"We trawled through every club and open mic for a good while," Terri reflects with a weary and winning laugh. Steve nods in agreement at the late, long nights of finding the talent the audience entrusted them to find.

"Nothing unsettles the mind like the prospect of singing at the Jam. But once I start to play, I become a virtuoso guitarist and a poet for the ages, or at least it feels that way. Because that's what the audience seems to quietly crave; and once I loosen up I'm able to focus, and with gratitude, swim the warm water." - Kurt Henry, guitarist / singer / songwriter, host of Acoustic Thursdays at the High Falls Cafe, High Falls, NY.

"And the audience does trust you," Steve notes. "We see it in the same faces, month after month, coming back. At least 80% of audience returns every month."
"And the players trust us too," Terri reminds us.

"That's the great thing! Steve adds, a hint of deserved pride in his voice. "When I let the players know who they're playing with on what month, if they don't know each other they look each other up. They get pumped to play with their peers. By Saturday night they can't wait to take the stage."

Now that stage is in the Dutch Arms Chapel which is attached to the Reformed Church. Four chairs situated in a circle so the players can face each other. Four vintage floor lamps light up the player's circle. The audience of approximately one hundred are seated around them. No song or lyric is missed. No great lick or riff goes unheard. It could be unnerving, but no one finds it so.

"It's a win/win thing for everybody, and one of my favorite gigs. Audiences have learned to trust Steve &   Terri's choices so there is always a great listening crowd."  
- Elly Wininger, HV singer/songwriter

Helen Avakian (photo: Terri Massardo)

Helen Avakian (photo: Terri Massardo)

"Big applause to Steve and Terri for creating a one of a kind monthly occasion. It's always inspiring, heart warming and great fun! Wonderful audience and musicians, who needs more?" - Helen Avakian, HV guitarist/singer/songwriter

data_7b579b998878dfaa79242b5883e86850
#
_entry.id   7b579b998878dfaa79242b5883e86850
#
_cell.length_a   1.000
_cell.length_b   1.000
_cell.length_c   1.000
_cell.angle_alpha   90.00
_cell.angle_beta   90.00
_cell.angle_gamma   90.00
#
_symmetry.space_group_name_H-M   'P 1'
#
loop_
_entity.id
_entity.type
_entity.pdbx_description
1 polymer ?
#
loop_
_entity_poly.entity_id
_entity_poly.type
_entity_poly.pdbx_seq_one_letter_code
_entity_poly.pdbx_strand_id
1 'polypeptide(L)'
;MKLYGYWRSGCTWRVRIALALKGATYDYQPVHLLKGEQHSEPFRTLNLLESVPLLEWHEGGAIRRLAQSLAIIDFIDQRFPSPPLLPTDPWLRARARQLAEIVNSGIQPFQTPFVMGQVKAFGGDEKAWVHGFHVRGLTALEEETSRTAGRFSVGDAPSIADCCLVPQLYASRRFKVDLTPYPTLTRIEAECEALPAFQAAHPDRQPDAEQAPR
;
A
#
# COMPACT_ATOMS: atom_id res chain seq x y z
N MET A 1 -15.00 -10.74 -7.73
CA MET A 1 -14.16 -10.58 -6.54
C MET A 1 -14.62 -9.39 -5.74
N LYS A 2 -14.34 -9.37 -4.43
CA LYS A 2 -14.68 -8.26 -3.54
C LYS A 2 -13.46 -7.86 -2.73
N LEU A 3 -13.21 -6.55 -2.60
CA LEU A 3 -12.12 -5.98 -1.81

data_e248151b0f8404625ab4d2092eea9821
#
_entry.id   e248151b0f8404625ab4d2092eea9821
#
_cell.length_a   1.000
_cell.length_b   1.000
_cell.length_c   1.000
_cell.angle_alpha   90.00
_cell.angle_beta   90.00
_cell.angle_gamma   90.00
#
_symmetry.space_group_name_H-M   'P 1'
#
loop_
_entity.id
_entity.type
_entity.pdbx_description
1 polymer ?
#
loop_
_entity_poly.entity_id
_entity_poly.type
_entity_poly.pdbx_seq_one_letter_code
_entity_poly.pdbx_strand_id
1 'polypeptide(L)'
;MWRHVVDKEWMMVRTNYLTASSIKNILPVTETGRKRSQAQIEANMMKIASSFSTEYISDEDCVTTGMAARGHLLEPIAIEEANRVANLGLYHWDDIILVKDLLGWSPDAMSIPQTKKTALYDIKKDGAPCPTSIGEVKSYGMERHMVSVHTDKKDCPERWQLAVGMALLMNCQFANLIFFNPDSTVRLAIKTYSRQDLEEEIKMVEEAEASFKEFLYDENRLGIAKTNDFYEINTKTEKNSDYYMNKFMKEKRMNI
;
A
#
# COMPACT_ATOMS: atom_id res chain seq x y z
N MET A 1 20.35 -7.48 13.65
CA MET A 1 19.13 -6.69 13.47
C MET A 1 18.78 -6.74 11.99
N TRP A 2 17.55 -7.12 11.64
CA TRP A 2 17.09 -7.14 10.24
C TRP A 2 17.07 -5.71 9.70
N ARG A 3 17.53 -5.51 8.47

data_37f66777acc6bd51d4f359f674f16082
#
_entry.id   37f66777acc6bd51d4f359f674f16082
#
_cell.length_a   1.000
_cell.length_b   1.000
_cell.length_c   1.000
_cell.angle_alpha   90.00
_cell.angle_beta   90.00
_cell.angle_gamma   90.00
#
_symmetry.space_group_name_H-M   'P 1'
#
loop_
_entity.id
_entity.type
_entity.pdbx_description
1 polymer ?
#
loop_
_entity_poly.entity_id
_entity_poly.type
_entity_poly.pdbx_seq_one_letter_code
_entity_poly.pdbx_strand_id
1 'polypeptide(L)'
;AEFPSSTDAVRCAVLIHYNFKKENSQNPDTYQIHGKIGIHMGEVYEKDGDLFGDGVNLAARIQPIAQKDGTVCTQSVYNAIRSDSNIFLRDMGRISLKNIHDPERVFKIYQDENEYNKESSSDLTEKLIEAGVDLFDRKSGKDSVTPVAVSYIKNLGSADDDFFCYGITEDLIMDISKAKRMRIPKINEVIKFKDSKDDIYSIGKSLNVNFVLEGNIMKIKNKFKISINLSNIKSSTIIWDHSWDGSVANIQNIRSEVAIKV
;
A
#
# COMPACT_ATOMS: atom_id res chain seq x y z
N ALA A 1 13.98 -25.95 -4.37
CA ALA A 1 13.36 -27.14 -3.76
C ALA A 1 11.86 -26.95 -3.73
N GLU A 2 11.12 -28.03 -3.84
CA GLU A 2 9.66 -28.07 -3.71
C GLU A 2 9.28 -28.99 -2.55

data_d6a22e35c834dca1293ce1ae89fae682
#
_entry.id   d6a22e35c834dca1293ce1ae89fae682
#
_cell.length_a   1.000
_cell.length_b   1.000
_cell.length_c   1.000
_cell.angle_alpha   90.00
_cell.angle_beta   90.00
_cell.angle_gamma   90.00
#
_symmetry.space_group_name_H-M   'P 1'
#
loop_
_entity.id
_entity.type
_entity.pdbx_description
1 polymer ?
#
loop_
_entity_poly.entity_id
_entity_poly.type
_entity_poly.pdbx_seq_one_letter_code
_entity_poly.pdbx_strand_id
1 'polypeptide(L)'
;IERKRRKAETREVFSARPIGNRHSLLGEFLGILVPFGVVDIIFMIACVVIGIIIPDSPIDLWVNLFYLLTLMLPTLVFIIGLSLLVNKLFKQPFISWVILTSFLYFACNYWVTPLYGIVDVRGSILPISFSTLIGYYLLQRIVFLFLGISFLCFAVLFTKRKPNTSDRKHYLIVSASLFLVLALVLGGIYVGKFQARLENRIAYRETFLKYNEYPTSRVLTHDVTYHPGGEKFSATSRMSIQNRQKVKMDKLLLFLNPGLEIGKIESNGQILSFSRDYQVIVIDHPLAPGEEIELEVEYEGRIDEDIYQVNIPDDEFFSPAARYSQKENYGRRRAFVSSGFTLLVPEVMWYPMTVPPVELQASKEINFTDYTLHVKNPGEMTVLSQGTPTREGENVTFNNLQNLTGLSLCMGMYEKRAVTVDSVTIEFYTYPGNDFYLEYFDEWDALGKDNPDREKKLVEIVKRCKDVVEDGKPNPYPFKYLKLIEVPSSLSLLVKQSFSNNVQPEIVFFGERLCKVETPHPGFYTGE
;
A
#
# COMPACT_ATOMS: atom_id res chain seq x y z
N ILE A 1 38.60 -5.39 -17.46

Off to the side is a table with fresh baked goods, hot coffee, soda, tea. It's $5 at the door.
From first hand experience I can tell you no one even goes to the bathroom during the rounds. It makes for long lines at intermission, but it creates a bonding respect between audience and performer. A respect that I can tell you, again from first hand experience, doesn't happen at the big name shows where everyone fiddles with cell phones and talks rudely when their favorite greatest hit isn't being played.

Sean Schenker enjoying someone else's song. [photo: Steve Massardo]

Sean Schenker enjoying someone else's song. [photo: Steve Massardo]

"It is a sacred moment each and every time I have participated in JSJ. That sacredness is a rarity, for audience & performer alike, and we are truly lucky to have it in our backyards." - Sean Schenker, singer/songwriter, member of The Trapps

In JSJ's illuminating eight year history, over 350 truly gifted musicians have brought light and assurance to their respective audiences. Whether he or she is coming from right around the corner on Partition Street, NYC or North Carolina, no one gets paid. But there are the Cornish hens, wine, and home made dessert. . .